by Tan Lay Leng
he Institute of Materials Research and Engineering (IMRE) began work on controlled drug release three years ago to develop fabrication technology for release devices built out of biocompatible and biodegradable polymers.
To support Singapore's aspiration to become a regional biotechnology hub, IMRE has been expanding its efforts beyond the field of tissue engineering and biomaterials. The new thrust will take place in microtechnology and nanotechnology to develop systems, machines, and devices that can be used in biomedicine. The devices can be implanted, ingested, or worn - to interact with the body in various ways.
The effectiveness of drugs, vaccines, and bioactive agents on the body depends on delivery-system performance. When subjected to multiple and sometimes hostile internal biological conditions, these agents may lose effectiveness, making it necessary that they be given again. Readministration of these agents could delay effective treatment and generate additional cost and effort. One way to counter this effect is to use controlled-release devices.
Scientists at the institute are developing such systems as polymeric microcapsules, composite tablets, transdermal drug-delivery systems, and stimuli-sensitive hydrogels to encapsulate various bioactive agents. Some of these systems act as diffusion barriers that allow only the desired agents into the selected environment. Modulated release of the agents can also be effected by means of the material's slow degradation within the body, thereby maintaining constant levels.
IMRE has designed polymeric microspheres that encapsulate low-molecular-weight drugs and peptides to deliver and to improve the bioavailability of certain drugs. Researchers have successfully developed systems containing Salmonella bacteria for vaccination of chickens and encapsulated drugs such as steroids for keloid treatment.
Another group in IMRE investigates transdermal delivery devices for different therapeutic purposes, using dense or asymmetric membranes to regulate the drug-release rate. Researchers are also conducting studies on a new class of injectable and bioabsorbable supramolecular hydrogels for delivery of delicate protein drugs. They base the design of the hydrogels on the formation of highly ordered macromolecules. Becoming less viscous under shear force, the hydrogel can be injected via ordinary medical syringes, thereby doing away with the need for implantation, the standard delivery system for most conventional hydrogels.
This platform hydrogel technology developed by IMRE has attracted investment from a US biomedical company, Omeros Medical Systems, which has signed an agreement to co-develop a protein-delivery system for treatment of such joint diseases as arthritis. The hydrogel is thought to be the best device to deliver such delicate bioactive agents to specific target areas, thus increasing the efficacy of the drug.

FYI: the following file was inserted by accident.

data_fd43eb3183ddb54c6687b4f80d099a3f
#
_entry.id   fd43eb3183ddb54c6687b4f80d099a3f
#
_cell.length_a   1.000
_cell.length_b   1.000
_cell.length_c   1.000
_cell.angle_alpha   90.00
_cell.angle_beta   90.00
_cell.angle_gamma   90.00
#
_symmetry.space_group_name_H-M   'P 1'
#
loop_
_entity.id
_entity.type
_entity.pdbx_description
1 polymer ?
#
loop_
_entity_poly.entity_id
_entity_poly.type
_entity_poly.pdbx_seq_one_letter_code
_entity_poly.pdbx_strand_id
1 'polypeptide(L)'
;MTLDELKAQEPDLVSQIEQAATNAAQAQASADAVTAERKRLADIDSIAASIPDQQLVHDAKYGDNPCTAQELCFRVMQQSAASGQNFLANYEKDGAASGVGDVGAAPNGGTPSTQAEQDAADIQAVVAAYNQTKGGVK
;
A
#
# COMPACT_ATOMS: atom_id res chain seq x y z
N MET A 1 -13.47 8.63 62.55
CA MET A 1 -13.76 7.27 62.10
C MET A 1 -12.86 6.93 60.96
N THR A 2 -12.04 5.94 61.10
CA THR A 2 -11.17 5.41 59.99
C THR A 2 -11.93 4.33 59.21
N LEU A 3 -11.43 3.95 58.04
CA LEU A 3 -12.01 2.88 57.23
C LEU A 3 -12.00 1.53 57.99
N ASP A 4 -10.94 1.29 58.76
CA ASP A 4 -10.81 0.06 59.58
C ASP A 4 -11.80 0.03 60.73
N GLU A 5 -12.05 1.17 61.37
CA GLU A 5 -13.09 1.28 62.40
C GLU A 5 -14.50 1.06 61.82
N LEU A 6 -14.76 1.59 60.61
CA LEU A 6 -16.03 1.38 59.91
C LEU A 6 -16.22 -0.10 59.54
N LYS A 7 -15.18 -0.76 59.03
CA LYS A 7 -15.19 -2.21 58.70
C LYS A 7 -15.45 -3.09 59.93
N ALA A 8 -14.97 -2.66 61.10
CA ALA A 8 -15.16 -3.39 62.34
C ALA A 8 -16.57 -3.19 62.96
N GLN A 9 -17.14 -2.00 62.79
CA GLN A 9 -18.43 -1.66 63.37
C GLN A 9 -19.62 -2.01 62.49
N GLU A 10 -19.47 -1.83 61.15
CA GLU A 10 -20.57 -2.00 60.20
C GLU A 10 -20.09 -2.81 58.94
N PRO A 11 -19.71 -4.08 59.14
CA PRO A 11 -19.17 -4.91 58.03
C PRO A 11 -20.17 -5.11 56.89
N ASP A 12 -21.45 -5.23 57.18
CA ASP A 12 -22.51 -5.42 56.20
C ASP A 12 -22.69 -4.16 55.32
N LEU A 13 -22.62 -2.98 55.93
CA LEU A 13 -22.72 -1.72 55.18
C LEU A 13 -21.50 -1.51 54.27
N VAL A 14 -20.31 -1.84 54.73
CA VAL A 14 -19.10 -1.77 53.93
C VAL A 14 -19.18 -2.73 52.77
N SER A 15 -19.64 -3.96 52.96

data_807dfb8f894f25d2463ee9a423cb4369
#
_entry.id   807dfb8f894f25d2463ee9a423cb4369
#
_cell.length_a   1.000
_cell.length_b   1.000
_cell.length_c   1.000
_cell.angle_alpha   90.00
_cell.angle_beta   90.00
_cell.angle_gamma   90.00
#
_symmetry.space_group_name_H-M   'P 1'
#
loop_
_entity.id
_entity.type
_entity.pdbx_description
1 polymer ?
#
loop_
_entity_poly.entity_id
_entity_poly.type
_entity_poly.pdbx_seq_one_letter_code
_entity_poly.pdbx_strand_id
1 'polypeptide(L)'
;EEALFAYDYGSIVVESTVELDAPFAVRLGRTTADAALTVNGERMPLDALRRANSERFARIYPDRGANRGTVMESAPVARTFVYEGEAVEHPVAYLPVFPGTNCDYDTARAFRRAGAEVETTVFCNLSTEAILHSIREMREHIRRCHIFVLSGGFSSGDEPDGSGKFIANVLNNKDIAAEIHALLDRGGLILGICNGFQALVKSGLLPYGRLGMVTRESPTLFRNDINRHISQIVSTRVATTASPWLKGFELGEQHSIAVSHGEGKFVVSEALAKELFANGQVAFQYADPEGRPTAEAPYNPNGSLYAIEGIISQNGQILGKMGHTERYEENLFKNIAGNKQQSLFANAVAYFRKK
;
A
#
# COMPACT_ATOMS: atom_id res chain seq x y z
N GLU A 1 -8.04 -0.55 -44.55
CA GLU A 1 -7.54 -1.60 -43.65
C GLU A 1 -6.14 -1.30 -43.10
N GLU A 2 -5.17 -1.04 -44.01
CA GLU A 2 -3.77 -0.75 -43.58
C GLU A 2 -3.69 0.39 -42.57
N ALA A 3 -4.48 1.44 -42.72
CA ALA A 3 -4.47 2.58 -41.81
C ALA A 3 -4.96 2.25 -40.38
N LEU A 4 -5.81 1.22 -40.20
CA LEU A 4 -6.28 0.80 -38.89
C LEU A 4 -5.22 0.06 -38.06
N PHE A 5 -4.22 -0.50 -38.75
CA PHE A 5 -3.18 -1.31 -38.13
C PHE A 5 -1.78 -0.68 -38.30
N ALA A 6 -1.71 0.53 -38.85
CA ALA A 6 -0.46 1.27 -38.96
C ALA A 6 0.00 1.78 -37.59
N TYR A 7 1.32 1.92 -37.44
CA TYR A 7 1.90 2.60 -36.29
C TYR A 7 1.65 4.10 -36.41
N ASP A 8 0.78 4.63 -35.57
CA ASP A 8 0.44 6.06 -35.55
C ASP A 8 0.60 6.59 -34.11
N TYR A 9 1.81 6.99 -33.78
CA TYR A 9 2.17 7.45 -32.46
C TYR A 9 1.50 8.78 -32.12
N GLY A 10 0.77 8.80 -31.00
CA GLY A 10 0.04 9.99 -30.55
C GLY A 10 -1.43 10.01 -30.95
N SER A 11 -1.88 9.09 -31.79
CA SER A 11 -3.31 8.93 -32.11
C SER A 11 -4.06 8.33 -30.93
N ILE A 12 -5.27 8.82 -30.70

IMRE's director, Professor Albert Yee, was formerly the Chairman of the Materials Science and Engineering Department at the University of Michigan, Ann Arbor, as well as director of the university's multidisciplinary Center for Advanced Polymer Engineering Research. He believes collaboration is the key to building up a global presence and reputation for excellence in materials research, especially for a small research organization.
IMRE has forged close partnerships with the University of Michigan and the Max-Planck Institute in microelectronic materials and polymers. It has joint projects with the National University of Singapore, Nanyang Technological University, Peking University, and Imperial College, London. One group has been investigating polymer light-emitting displays with the Nobel laureate in Chemistry in 2000, Professor Alan Heeger of the University of California at Santa Barbara.
To maintain industry links, IMRE conducts cross-research projects with such multinational companies as Agilent Technologies, Infineon, Fujitsu Quantum Devices, British Gas, and Hitachi Chemical Asia Pacific.
Set up in 1996 on the grounds of the National University of Singapore, IMRE promotes resource and manpower development by means of strategic and innovative research on advanced materials and processes and their industry applications. The institute undertakes research in selected fields of materials science and engineering. It seeks partners among international organizations and industry in a synergistic, multidisciplinary, and collaborative approach to research and development.
To achieve its objectives, IMRE works to develop core competency and interdisciplinary teams, organized into clusters (bigger, systems-oriented groups) and laboratories (smaller, science-oriented groups), explains Yee. Each group has representatives with highly concentrated expertise in critical technological areas, enabling the institute to make fundamental new discoveries, to develop advanced materials that can lead to new commercial products, and to transform various existing technologies.
The groups currently comprise the Chemical Systems Cluster, the Opto- and Electronic Systems Cluster, the Molecular and Bio-Materials Laboratory, the Materials Science and Characterization Laboratory, the Materials Theory and Modeling Laboratory, and the Micro- and Nano-Systems Laboratory.
The institute's work, which covers the spectrum of science and engineering research, will have an impact on industry and technology, Yee points out. He foresees materials that will greatly influence future generations of technologists working in such areas as the life sciences, information technology, communications, and nanotechnology.
For more information contact Prof Albert Yee at email@example.com.